Content tagged with "plants"

Bitterweed (Bitter Sneezeweed; Yellow Dog-Fennel)

Photo of blooming bitterweed plant shown from top.
The weediest sneezeweed in Missouri, bitterweed arrived here in the late 1800s from its home range in Texas and Louisiana. Like other sneezeweeds, it has domed disks and yellow fan-shaped, notched ray florets. Unlike them, the leaves are narrowly linear. More

Bitterweed (Bitter Sneezeweed; Yellow Dog-Fennel)

Photo of bitterweed flowerheads.
Once you learn to identify sneezeweeds in general, with their distinctive dome-shaped disks and fan-shaped ray flowers, use other characteristics to determine species. Here, the fewer (5–10) ray flowers and narrowly linear leaves separate bitterweed from our other common all-yellow sneezeweed, autumn sneezeweed. More

Black Medick

Photo of black medick, a yellow, cloverlike wildflower, held in a hand
Black medick occurs in fields, lawns, waste places, and along roads and railroads. A native of Eurasia and Africa, it was introduced and has naturalized across much of North America. It is a nutritious but low-yielding legume for grazing animals and is not much planted in our area. More

Black Medick (Flower)

Photo of black medick closeup of cloverlike yellow flowerhead
The small, cloverlike flowering heads and trifoliate leaves of black medick are clues that this plant is in the Fabaceae, the bean or pea family. An introduced, weedy species, it is closely related to alfalfa. More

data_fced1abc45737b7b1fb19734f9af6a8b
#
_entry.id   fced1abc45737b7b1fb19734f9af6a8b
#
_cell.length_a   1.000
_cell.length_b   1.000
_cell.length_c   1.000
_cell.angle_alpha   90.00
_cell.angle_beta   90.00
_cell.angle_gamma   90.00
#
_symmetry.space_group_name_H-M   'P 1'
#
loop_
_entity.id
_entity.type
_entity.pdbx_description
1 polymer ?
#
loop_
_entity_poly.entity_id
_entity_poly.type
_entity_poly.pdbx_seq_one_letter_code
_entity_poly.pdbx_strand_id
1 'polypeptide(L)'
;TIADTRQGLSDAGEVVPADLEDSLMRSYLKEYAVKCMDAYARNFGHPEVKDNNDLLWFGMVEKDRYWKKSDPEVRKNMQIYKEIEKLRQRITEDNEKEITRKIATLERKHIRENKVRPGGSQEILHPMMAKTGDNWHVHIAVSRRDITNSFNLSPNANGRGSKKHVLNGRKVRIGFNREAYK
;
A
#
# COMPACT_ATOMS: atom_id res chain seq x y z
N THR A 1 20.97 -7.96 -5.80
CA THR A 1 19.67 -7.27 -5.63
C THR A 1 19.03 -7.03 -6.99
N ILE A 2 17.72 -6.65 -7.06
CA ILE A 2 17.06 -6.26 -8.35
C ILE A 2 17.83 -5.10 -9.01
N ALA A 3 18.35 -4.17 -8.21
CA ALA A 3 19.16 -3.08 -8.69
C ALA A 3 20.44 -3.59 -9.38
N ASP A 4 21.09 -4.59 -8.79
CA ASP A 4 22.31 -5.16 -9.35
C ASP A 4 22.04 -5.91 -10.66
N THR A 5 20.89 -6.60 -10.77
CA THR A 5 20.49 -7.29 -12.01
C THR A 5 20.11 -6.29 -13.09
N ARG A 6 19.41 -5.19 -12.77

Black Mustard

Photo of black mustard plant growing in cracked pavement
A native of Eurasia, black mustard is weedy and grows in fields, waste places, roadsides, and other disturbed areas. Until it was recently replaced by another species (brown mustard, which also is naturalized in Missouri) black mustard was the chief source of seed used in making table mustard. More

Black Mustard

Photo of black mustard plants on the edge of a field
Black mustard can grow to 5 feet tall. Next time you breeze past weedy black mustard on the highway or spot it in a fallow field, think of how important this and other mustards are to the world economy – and to your dinner table. More